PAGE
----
The short holiday week should be an uncommonly busy one for economic news.
After last week’s strong data on housing permits, one might hope for more improvement in housing out of the October existing-home sales report. Analysts aren’t betting on it, however, forecasting a 2.2 percent decline in the number of home sales. Keep in mind that this is a lagging indicator — it reflects transactions that closed in October, which would have been initiated in late summer.
The Commerce Department makes its first revision of third-quarter gross domestic product data, which is expected to show no change from the original 2.5 percent estimate.
The Federal Reserve releases minutes of its Nov. 1-2 policy meeting. While there were no policy changes at the session, the minutes are worth particular scrutiny.
One key question is what the minutes say about the debate within the Fed policy committee over its strategies for communicating goals to the public. For example, some members have argued for setting an explicit level of unemployment or inflation that would prompt the Fed to back away from its ultra-easy money policies. The minutes will give a sense of whether that or some other approach is starting to gain critical mass on the Federal Open Market Committee, or if consensus is still elusive.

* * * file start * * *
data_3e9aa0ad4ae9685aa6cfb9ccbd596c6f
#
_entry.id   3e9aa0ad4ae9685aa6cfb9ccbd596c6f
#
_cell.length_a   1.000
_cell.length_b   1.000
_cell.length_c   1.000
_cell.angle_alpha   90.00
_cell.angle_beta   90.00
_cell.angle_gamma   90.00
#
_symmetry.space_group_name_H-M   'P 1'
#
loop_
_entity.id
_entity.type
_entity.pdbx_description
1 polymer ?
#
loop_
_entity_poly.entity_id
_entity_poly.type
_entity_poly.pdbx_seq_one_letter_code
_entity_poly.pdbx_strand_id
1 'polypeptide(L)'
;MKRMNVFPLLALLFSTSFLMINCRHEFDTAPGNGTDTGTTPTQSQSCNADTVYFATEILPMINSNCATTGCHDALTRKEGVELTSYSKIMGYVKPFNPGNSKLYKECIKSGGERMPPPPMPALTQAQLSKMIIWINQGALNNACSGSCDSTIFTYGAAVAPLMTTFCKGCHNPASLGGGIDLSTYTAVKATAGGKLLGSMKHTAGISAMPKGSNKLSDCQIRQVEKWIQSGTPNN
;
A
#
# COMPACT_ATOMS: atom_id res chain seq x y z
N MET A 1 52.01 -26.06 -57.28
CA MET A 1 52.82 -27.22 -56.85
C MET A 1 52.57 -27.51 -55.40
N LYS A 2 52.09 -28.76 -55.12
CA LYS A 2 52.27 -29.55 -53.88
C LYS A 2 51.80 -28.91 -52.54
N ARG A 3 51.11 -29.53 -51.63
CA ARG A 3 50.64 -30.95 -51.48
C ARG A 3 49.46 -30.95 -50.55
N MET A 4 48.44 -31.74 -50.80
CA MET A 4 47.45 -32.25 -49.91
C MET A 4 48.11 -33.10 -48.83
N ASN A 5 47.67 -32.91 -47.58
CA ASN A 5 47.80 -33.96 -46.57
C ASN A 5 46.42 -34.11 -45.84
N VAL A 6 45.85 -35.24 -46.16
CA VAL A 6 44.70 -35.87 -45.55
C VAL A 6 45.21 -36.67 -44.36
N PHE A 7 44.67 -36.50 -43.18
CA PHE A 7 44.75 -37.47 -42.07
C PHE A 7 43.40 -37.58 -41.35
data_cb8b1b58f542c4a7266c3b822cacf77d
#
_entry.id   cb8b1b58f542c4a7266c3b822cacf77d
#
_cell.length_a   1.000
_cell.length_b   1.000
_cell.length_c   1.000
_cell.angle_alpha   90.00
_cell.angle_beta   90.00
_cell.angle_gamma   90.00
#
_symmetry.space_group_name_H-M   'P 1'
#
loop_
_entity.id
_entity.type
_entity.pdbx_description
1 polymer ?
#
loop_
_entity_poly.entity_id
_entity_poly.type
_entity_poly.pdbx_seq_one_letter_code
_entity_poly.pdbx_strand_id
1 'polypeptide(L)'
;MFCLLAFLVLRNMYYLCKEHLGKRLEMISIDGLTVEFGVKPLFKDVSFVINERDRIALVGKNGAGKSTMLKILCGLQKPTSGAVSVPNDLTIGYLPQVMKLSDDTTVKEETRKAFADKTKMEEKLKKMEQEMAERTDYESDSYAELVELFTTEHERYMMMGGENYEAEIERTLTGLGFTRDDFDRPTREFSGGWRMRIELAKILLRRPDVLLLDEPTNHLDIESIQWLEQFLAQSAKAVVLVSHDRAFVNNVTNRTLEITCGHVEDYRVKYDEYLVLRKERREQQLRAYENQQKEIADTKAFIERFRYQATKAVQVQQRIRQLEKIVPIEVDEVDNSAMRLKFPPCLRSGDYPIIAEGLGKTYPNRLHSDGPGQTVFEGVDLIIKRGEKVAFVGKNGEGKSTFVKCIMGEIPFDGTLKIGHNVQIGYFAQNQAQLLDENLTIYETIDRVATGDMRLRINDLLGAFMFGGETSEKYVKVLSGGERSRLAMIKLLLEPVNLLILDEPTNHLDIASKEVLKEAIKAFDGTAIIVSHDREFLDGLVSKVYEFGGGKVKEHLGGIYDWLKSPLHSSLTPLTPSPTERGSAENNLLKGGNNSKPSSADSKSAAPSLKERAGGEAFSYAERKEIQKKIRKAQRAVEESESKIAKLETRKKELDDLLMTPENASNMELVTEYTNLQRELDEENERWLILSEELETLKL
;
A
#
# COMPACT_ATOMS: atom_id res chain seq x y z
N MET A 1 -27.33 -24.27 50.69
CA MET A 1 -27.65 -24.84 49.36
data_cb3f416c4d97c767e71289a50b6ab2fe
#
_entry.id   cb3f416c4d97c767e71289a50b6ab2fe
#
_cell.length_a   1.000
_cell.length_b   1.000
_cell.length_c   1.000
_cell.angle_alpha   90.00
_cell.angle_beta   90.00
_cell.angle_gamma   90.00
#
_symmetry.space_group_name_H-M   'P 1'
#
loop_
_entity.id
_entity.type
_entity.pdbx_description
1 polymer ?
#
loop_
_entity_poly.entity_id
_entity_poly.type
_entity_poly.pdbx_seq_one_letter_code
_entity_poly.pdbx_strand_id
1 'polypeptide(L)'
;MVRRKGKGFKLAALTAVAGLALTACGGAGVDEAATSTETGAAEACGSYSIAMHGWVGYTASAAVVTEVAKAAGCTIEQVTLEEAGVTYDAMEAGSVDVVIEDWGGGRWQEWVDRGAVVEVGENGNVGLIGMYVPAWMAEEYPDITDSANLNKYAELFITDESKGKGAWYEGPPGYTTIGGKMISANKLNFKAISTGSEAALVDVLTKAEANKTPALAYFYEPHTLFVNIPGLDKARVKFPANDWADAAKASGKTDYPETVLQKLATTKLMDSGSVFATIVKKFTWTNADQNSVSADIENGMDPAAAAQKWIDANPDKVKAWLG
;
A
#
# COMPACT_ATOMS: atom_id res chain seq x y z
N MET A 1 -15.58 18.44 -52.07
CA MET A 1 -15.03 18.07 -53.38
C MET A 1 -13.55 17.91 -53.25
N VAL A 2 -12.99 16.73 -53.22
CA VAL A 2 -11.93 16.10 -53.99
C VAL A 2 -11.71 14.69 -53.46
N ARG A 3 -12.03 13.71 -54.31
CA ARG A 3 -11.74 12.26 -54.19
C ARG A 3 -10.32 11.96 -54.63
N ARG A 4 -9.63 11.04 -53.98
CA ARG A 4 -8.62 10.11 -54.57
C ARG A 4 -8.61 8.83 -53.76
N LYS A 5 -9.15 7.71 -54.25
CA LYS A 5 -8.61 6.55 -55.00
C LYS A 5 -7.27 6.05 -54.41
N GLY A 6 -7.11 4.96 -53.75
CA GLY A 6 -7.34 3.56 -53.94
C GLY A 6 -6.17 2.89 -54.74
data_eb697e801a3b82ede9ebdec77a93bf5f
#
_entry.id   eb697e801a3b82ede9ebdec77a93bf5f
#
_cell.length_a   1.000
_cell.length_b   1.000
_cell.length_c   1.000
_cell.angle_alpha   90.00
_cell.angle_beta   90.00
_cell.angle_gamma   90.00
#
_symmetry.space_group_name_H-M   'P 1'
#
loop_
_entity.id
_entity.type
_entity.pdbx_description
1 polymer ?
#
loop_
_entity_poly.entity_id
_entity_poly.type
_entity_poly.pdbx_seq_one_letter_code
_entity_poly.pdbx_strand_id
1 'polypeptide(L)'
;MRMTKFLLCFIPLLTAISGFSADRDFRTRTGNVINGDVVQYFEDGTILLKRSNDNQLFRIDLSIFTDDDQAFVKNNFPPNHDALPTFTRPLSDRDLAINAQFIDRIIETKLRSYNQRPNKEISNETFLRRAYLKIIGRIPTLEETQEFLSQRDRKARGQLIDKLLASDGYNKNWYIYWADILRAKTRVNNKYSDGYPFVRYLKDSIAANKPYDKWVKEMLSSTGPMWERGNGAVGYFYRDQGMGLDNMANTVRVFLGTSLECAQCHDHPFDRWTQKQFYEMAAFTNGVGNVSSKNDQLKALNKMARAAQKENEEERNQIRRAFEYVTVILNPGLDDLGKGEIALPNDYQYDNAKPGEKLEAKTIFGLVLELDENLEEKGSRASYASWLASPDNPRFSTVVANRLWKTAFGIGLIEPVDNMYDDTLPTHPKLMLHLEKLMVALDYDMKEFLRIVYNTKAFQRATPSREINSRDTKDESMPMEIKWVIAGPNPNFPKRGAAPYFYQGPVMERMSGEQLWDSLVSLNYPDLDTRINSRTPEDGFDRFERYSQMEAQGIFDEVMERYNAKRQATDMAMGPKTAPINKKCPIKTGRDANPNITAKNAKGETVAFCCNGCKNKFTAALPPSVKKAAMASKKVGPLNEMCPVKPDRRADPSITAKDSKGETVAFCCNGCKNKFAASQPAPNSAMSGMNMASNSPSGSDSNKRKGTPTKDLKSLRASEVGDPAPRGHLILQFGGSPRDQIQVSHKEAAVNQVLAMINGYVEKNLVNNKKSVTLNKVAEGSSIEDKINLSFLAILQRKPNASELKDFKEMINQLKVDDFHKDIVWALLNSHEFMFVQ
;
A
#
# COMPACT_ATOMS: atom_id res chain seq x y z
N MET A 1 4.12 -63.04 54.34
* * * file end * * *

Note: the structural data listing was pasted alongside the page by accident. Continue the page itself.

Similarly, look for new evidence of what it would take for the FOMC to move toward new monetary easing measures, such as buying mortgage-backed securities.
Analysts expect new data on durable goods orders to show a dip in October, breaking from the recent pattern of positive economic data. Orders for nondefense capital goods excluding aircraft, a good proxy for business investment, are projected to have dropped 1 percent after a 2.4 percent gain in September.
Personal income and spending data are expected to show steady growth in October, however. Analysts expect both to have risen 0.3 percent, which would bode well for overall fourth-quarter growth.
— Neil Irwin
Think you can do better than Jean-Claude Trichet? The European Central Bank has an online game in which you guide the continent’s monetary policy and aim to keep inflation low and stable amid various shocks. It’s harder than it looks! And read ThinkProgress blogger Matthew Yglesias on what the game says about the ECB.
Find links at washingtonpost.com/